As I lay down about 9:30 PM , I could hear occasional faint bugles from several directions! As the night grew on the bugles got closer and closer. I don't think I slept more than 30 minutes that night. I'd hear a bugle, try to mark what direction it came from and then lay there waiting for the next bugle. At one point I heard a pack of at least 3 wolves howl.
At about 1:00 AM, I felt the hair raise on my neck as a bull blasted a bugle off not more than 100 yards from my tent! The breeze was still blowing downhill but I was worried that I had picked a camp spot too close to the action. I could also hear at least 4 other bulls, two fairly close, and two in the distance, all upwind. I was paranoid that the closest bull, which sounded like the biggest one, would move downwind of me and the llamas and spook out of the country, maybe shutting up all the rest of the elk.
At 5:00 am I couldn't take it any longer and got up and dressed in the dark, being as quite as possible. The bull had bedded down 100-125 yards from my tent and had bugled off and on for hours, about every 20 minutes! I crawled ever so quietly out of my tent, and with my daypack and rifle, I inched forward about 30 yards to the edge of a clearing. I was sure when it got light I would be able to see him from there. I still had to wait about 2 hours before it got light, praying the whole time the bull wouldn't move any closer, and the wind would keep blowing downhill. It was incredible to sit there and listen to the bulls singing all morning.
Just before it was light enough to see, the bull got up and started to move sidehill towards another large-sounding bull in the distance. I wasn't sure that he was really on the move, but sure enough, each time he bugled he was farther off. I started to carefully follow and cow call. I could hear cows calling and bulls bugling in several directions. I just tried to blend in with the sounds. Each time he bugled he still seemed to be getting farther away. I decided I'd better move fast to catch up to him. I was glad to be able to move. I'd gotten chilled sitting there almost 2 hours and had started to shiver. Each time he'd bugle I'd close the distance as fast as I could. When I got as close as I dared, I'd stop, get composed and cow call. He'd bugle again and I'd run in, closing the distance.
Finally I could see an open sagebrush slope ahead and thought I might catch him when he broke out of the timber. He bugled again and I could tell he was on that open hillside about 150 yards ahead of me. As I moved in another 20 yards, trying to see between trees that obscured my view of the hillside I spotted a tan object on the slope. I pulled up my binoculars...a cow. Then I caught sight of another elk...a spike bull, then another...a big bull...that must be him! In one motion I seemed to pop my scope covers off, crank my scope up to 9 power, find a spot to sit down and ready for the shot. Through a gap in the trees, I watched the bull as it fed directly away from me up the slope. He raised his head and bugled one more time, looking up the hill. I remember thinking that his antlers looked really wide and dark, but I wasn't sure how long the tines were. Nevertheless, I was sure he would score well and when I had a good shot I was going to take him.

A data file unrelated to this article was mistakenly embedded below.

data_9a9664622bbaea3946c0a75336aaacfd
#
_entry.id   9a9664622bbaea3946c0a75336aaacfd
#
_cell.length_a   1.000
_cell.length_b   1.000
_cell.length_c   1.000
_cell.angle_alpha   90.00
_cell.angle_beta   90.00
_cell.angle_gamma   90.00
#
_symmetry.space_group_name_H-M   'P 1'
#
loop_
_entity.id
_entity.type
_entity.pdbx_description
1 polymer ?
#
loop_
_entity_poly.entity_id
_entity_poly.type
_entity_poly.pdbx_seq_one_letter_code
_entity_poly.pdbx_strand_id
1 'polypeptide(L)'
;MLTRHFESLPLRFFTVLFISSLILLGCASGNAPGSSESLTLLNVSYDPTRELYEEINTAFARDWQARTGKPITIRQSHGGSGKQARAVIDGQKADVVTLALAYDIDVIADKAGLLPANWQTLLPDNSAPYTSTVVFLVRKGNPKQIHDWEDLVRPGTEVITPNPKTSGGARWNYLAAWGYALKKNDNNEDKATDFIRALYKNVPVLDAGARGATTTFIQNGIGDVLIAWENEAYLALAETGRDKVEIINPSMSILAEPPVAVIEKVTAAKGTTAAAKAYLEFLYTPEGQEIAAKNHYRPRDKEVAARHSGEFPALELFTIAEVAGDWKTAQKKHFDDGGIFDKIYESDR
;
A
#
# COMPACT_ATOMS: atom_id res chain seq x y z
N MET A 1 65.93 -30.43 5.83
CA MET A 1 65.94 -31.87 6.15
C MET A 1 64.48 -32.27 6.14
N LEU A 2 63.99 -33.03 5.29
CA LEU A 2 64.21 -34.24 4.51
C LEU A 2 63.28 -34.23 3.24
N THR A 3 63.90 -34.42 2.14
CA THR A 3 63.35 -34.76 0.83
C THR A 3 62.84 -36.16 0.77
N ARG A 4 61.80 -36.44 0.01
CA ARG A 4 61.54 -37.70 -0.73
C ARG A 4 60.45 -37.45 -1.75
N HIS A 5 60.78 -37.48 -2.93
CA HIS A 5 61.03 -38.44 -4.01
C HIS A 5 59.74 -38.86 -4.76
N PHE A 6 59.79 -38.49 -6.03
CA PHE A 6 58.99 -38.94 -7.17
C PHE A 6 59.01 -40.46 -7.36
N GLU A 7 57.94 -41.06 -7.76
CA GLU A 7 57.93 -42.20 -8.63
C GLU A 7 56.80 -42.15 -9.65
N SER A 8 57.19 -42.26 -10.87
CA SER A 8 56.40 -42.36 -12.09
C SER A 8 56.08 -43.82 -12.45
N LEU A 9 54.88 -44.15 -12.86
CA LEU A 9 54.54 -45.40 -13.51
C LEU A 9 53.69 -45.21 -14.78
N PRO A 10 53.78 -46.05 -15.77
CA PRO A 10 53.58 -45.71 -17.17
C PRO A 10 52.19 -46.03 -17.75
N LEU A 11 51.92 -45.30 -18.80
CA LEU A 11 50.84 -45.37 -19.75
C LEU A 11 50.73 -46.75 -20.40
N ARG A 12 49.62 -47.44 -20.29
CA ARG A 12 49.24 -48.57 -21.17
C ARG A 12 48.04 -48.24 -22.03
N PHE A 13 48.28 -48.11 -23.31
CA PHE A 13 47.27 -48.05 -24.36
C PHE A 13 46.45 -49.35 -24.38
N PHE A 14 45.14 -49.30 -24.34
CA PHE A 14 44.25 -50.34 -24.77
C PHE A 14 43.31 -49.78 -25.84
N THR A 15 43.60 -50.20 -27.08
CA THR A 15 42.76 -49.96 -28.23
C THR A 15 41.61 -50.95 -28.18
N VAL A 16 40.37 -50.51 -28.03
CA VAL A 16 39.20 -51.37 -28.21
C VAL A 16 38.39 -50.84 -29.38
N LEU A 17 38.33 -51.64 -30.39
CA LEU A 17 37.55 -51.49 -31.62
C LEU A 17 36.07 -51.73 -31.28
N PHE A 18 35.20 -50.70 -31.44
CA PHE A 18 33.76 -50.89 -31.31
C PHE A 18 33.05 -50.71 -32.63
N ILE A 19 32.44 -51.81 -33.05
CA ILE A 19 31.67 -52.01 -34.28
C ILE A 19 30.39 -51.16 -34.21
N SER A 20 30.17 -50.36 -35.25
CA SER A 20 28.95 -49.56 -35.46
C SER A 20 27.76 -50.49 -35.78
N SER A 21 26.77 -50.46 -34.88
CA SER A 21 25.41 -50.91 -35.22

I was still too out of breath from my quick approach and the excitement, and couldn't hold the cross hairs still. As I tried to calm down, I noticed another bull moving in the top right edge of my field of view. I swung slightly to look as this bull trotted down to the first one, stopped short about 10 yards, and then turned and ran away. I swung back on to the first bull thinking he much be the bigger one. By the time I'd gotten lined up on him he had turned broadside and tipped his head down to feed. I let out half a breath, picked the spot and slowly applied pressure to the trigger.
At the shot the bull crumpled. The 180 gr. Winchester Fail-Safe from my .300 Win. Mag. had entered just behind the near shoulder, gone through both lungs and broke the off-shoulder. I instantly reloaded and watched. Suddenly the bull got to its feet. I had fears of him running off and then having a hard tracking job, so I quickly shot 3 more times as he staggered toward the timber. The last shot anchored him for good, breaking the near shoulder and blowing clear through him.
As I approached the fallen bull, I could hear one still bugling in the distance. What an incredible morning! As I neared him, it was just like what I've read from other hunters...how the animals' rack seems to get bigger with each step. I sat there for a few moments in awe of what had just happened, so thankful for the experience. I was sure this was the same bull that had bedded down by me all night. Soon I started whooping and hollering. It was the biggest bull I've ever seen on the ground. After a few pictures and self portraits the real work began.
The rest of the trip was just an exercise of love...beautiful weather, easy hiking, and good llamas to do the hard work. I surprised my wife by getting back early. She now wishes she'd gone on this trip too. I'm just excited that she's so interested in hunting with me now, after 14 years of trying to get her to go. I wish every hunter could have a hunt so easy, exciting and fulfilling as this one.
Note: This 7x6 bull's gross green score was 338 2/8 with a net of 324 3/8 B&C. It has 51-inch main beams and a 46.5-inch outside spread. It's right G-2 is over 23 inches long. If the G-3's would have been more normally developed it might have easily been a 350-class bull.